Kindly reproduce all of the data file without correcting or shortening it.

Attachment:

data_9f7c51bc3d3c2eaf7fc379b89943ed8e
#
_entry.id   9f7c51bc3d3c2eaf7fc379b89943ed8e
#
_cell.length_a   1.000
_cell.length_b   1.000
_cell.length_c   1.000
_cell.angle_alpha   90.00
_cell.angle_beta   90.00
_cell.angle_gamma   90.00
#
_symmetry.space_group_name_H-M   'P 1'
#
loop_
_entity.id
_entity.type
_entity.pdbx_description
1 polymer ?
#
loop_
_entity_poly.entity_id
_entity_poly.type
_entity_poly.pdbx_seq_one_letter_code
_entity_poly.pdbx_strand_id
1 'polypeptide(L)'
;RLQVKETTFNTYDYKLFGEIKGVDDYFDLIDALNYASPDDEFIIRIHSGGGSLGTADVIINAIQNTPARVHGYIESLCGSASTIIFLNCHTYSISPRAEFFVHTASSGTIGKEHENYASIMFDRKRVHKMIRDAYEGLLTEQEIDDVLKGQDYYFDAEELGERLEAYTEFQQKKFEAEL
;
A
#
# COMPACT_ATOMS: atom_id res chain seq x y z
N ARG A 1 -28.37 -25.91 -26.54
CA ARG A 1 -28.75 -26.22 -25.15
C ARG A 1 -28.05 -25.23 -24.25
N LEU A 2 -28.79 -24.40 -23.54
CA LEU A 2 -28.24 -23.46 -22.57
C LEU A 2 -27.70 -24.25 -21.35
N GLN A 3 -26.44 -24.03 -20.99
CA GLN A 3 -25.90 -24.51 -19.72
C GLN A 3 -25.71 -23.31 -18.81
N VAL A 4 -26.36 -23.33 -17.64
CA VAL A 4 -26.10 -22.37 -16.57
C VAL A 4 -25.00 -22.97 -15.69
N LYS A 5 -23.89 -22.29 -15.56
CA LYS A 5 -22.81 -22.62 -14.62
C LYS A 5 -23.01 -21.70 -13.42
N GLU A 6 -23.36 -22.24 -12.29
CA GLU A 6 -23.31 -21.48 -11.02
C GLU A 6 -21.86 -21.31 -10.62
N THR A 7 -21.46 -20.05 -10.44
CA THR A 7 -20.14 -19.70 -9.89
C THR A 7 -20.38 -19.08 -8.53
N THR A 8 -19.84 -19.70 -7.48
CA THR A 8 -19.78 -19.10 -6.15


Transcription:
data_9f7c51bc3d3c2eaf7fc379b89943ed8e
#
_entry.id   9f7c51bc3d3c2eaf7fc379b89943ed8e
#
_cell.length_a   1.000
_cell.length_b   1.000
_cell.length_c   1.000
_cell.angle_alpha   90.00
_cell.angle_beta   90.00
_cell.angle_gamma   90.00
#
_symmetry.space_group_name_H-M   'P 1'
#
loop_
_entity.id
_entity.type
_entity.pdbx_description
1 polymer ?
#
loop_
_entity_poly.entity_id
_entity_poly.type
_entity_poly.pdbx_seq_one_letter_code
_entity_poly.pdbx_strand_id
1 'polypeptide(L)'
;RLQVKETTFNTYDYKLFGEIKGVDDYFDLIDALNYASPDDEFIIRIHSGGGSLGTADVIINAIQNTPARVHGYIESLCGSASTIIFLNCHTYSISPRAEFFVHTASSGTIGKEHENYASIMFDRKRVHKMIRDAYEGLLTEQEIDDVLKGQDYYFDAEELGERLEAYTEFQQKKFEAEL
;
A
#
# COMPACT_ATOMS: atom_id res chain seq x y z
N ARG A 1 -28.37 -25.91 -26.54
CA ARG A 1 -28.75 -26.22 -25.15
C ARG A 1 -28.05 -25.23 -24.25
N LEU A 2 -28.79 -24.40 -23.54
CA LEU A 2 -28.24 -23.46 -22.57
C LEU A 2 -27.70 -24.25 -21.35
N GLN A 3 -26.44 -24.03 -20.99
CA GLN A 3 -25.90 -24.51 -19.72
C GLN A 3 -25.71 -23.31 -18.81
N VAL A 4 -26.36 -23.33 -17.64
CA VAL A 4 -26.10 -22.37 -16.57
C VAL A 4 -25.00 -22.97 -15.69
N LYS A 5 -23.89 -22.29 -15.56
CA LYS A 5 -22.81 -22.62 -14.62
C LYS A 5 -23.01 -21.70 -13.42
N GLU A 6 -23.36 -22.24 -12.29
CA GLU A 6 -23.31 -21.48 -11.02
C GLU A 6 -21.86 -21.31 -10.62
N THR A 7 -21.46 -20.05 -10.44
CA THR A 7 -20.14 -19.70 -9.89
C THR A 7 -20.38 -19.08 -8.53
N THR A 8 -19.84 -19.70 -7.48
CA THR A 8 -19.78 -19.10 -6.15